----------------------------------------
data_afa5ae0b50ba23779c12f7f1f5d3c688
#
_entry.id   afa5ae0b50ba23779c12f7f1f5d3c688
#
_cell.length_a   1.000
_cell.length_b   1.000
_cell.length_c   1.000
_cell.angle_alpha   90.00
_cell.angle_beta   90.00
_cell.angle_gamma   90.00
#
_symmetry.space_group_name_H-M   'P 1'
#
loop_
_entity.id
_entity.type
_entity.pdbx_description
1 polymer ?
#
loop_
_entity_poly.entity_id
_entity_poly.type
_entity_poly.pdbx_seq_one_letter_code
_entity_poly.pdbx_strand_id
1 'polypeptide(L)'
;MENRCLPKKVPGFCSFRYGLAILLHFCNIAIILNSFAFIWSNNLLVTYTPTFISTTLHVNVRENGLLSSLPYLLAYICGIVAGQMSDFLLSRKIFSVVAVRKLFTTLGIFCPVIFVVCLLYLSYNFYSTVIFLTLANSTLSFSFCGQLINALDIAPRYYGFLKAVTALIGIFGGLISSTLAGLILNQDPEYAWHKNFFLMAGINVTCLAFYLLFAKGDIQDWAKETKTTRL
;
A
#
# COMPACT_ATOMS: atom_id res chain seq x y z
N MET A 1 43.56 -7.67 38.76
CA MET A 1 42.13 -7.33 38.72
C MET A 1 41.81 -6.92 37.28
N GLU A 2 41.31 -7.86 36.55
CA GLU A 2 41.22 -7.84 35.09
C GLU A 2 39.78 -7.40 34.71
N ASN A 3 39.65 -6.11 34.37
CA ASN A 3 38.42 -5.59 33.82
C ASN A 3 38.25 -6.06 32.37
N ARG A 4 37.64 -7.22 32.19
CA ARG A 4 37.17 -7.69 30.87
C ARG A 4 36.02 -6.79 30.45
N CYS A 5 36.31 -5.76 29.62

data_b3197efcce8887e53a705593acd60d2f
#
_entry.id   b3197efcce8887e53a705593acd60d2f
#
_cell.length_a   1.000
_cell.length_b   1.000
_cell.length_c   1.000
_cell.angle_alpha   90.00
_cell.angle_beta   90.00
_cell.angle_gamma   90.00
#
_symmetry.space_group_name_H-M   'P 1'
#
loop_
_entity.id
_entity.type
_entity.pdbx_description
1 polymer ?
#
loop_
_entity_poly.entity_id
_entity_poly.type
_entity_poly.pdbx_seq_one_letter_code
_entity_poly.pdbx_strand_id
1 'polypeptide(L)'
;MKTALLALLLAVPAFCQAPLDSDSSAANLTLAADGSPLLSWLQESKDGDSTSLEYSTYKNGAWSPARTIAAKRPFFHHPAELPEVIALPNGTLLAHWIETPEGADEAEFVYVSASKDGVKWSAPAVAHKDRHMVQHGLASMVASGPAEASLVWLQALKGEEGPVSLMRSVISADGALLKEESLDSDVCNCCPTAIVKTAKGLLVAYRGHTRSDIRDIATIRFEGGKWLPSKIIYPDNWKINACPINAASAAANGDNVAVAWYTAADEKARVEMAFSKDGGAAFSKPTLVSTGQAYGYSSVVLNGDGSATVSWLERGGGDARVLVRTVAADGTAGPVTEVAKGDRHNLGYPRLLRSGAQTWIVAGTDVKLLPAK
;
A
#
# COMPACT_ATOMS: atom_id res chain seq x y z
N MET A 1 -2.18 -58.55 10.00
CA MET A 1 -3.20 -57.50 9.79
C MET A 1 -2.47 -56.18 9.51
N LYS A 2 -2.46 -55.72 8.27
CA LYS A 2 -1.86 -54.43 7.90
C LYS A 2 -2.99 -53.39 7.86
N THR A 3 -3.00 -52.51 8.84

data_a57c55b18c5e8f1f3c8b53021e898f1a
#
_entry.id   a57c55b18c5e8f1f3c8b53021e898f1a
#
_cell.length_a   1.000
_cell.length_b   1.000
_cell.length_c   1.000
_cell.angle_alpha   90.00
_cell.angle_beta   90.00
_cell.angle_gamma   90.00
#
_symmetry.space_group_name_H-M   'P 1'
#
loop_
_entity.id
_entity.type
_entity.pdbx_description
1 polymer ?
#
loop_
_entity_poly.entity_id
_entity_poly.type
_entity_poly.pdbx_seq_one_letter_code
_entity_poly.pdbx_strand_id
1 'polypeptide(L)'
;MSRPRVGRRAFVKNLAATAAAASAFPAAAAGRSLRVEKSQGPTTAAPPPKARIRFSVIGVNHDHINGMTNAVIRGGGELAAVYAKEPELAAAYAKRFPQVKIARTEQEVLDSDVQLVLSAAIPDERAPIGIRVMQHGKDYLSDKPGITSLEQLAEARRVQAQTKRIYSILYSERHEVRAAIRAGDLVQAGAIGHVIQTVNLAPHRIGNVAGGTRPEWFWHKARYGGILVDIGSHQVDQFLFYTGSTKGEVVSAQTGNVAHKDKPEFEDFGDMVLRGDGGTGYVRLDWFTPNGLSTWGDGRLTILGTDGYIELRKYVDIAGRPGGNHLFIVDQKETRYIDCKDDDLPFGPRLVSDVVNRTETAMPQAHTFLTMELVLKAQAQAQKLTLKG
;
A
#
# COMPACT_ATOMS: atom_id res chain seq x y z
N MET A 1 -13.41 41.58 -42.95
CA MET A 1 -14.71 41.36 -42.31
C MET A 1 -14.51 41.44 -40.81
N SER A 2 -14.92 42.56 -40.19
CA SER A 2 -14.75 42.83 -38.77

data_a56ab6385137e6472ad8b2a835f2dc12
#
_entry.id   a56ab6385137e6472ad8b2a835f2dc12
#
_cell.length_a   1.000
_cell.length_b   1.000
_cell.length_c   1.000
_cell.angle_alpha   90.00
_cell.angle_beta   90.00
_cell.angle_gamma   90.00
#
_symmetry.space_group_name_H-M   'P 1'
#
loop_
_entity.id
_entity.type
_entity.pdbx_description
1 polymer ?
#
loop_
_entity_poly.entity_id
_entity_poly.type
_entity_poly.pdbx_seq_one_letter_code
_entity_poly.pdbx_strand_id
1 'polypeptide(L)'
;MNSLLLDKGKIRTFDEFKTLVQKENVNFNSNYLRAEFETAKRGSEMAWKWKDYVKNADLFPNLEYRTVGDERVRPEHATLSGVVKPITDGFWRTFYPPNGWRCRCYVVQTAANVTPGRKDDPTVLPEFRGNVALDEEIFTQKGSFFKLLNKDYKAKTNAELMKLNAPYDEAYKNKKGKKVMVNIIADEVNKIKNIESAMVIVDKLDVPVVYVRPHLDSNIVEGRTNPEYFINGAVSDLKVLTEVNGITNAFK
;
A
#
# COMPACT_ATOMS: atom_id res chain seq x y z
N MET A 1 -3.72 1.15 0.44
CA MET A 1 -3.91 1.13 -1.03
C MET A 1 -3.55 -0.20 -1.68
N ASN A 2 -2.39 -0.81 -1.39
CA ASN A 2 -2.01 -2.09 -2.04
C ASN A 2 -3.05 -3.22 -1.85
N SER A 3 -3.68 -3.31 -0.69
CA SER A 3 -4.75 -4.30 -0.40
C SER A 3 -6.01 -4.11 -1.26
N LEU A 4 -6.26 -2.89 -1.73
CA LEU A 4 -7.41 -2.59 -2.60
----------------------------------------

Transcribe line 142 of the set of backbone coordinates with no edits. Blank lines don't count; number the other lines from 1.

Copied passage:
;